A previous post on this blog discussed how a workplace rule can in some cases be discriminatory. For instance, if the effect of the rule is to single out people of a certain religious persuasion, race, etc., then an employee who wound up being injured by the rule can seek compensation and other relief.
A recent story that attracted national news attention may be of interest to Rhode Island employees who feel that their employers impose rules and other practices that violate the moral and religious principles. After all, what might seem on the surface like a well-reasoned rule may, particularly if it is applied without any flexibility, be the grounds for a religious discrimination or other workplace discrimination claim.
Although the law of Rhode Island requires employers in this state to pay employees the cash compensation to which the employer agreed, many employers choose to also offer other forms of compensation, the terms of which might not be so clear cut.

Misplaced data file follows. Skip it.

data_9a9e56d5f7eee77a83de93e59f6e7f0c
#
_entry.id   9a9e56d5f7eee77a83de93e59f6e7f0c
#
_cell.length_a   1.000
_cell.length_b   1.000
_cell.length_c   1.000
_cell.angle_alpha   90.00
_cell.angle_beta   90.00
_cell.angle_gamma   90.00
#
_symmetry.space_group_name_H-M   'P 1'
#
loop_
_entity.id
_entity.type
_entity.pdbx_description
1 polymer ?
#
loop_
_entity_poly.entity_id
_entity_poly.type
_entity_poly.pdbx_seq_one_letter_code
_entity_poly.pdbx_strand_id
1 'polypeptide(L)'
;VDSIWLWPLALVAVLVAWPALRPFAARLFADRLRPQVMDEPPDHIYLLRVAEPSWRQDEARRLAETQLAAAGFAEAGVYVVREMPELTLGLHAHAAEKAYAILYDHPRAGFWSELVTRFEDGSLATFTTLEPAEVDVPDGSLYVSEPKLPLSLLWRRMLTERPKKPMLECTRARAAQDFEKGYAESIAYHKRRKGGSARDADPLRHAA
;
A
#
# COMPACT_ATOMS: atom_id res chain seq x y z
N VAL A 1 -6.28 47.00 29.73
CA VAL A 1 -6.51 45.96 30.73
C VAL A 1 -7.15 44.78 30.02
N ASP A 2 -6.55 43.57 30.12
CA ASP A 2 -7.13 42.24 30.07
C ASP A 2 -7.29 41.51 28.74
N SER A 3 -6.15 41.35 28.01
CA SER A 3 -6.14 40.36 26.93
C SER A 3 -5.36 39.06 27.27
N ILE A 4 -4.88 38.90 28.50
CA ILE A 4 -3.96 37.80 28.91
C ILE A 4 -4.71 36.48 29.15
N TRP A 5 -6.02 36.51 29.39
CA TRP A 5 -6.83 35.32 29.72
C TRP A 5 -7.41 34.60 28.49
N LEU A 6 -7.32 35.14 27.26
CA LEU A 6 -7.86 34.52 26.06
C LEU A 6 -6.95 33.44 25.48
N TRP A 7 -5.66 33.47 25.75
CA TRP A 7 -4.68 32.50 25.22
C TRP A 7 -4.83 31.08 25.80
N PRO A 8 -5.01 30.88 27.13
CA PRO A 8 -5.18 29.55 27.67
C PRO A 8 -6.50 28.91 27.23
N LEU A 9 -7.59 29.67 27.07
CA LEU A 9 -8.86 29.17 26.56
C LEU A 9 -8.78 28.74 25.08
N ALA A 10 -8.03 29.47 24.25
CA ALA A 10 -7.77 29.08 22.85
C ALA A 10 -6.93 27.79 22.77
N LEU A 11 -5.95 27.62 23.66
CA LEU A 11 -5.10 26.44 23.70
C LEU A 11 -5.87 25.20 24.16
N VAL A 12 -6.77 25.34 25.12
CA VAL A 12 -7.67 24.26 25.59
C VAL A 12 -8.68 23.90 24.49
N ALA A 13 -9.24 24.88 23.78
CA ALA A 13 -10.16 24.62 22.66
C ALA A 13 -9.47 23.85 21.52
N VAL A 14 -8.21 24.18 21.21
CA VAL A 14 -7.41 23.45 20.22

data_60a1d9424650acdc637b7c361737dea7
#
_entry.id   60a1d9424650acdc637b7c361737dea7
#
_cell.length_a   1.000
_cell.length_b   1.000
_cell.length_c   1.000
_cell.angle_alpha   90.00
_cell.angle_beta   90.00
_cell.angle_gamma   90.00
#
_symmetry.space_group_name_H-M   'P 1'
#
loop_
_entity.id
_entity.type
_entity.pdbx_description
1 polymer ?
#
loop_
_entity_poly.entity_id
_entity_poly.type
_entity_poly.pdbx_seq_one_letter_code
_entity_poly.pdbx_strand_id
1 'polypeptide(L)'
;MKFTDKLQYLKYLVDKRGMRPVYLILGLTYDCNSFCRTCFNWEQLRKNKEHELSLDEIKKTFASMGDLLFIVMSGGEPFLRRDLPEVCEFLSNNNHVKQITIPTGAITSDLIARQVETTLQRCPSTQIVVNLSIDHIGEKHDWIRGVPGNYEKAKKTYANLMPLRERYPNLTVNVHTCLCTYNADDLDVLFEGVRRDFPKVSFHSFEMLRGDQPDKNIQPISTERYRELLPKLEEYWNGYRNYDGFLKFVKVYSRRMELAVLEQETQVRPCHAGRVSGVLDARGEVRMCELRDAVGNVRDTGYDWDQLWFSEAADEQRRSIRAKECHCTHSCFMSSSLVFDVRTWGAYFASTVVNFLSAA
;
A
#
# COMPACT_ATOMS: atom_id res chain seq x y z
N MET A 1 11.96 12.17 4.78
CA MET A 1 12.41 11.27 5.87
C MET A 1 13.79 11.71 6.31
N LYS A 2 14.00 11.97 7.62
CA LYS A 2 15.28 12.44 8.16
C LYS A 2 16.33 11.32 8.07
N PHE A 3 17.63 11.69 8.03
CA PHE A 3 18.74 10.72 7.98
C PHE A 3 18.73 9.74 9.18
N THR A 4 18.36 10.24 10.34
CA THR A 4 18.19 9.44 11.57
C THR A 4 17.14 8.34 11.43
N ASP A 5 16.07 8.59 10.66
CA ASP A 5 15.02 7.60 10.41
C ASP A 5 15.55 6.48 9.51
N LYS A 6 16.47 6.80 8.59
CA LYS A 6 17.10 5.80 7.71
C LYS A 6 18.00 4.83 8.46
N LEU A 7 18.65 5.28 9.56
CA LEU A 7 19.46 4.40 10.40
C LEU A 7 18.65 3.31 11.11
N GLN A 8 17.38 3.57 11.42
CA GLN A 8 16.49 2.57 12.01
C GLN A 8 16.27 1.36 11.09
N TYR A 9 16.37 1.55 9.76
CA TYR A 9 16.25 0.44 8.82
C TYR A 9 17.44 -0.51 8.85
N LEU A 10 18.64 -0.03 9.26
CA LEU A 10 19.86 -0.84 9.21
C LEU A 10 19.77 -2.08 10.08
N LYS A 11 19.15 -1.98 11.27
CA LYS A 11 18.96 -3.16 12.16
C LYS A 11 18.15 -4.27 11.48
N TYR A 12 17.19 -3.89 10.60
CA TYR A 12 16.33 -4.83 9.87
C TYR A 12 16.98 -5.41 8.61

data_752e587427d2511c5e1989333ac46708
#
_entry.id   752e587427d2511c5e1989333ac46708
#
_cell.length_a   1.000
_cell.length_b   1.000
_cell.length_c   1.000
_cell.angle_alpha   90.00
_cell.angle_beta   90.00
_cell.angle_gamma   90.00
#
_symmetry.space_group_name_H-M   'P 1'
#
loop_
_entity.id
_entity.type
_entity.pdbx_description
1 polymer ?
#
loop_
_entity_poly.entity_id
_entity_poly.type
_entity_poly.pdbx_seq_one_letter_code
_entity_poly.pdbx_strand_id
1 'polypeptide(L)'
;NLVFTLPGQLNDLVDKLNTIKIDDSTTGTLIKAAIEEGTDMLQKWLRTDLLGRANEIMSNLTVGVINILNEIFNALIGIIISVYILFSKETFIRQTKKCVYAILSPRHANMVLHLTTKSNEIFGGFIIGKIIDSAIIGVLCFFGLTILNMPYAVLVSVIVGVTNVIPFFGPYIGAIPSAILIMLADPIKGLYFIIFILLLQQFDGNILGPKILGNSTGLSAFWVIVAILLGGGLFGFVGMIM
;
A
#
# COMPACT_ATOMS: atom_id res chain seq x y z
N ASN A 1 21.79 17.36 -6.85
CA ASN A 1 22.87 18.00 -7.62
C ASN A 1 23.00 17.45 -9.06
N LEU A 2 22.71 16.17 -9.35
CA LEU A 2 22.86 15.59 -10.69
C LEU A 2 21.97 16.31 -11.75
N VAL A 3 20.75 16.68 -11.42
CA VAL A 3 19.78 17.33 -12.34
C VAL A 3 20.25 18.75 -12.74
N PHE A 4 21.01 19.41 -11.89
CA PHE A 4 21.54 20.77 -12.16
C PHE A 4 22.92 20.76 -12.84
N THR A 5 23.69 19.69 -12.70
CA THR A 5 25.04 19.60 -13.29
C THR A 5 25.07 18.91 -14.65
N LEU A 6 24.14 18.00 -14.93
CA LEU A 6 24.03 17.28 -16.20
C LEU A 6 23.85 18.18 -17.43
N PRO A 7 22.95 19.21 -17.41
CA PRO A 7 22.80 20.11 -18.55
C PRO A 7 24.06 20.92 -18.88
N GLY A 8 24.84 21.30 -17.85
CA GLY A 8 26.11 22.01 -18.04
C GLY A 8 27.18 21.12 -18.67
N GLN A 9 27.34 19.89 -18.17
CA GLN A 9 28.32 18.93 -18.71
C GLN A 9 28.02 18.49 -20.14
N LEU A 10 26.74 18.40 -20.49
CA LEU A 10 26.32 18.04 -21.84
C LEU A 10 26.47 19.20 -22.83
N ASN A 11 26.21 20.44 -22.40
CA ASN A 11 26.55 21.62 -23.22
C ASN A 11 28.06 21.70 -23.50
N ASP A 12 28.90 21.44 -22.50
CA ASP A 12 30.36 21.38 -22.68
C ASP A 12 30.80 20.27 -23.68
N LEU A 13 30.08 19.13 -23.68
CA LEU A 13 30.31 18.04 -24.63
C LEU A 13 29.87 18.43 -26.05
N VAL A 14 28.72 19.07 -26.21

A Rhode Island lawmaker who herself was a victim of sexual harassment has introduced a legal measure that, if it passes, will form a group to review and study sexual harassment. Specifically, the group will examine both the most recent developments on the federal level as well as the laws and regulations of other states that are aimed at preventing sexual harassment in the workplace.
The gender wage gap refers to the difference in pay women and men receive. Despite having the same qualifications, positions and tasks, women tend to earn less money than men do. This discrepancy in payment is an example of gender discrimination in the workplace.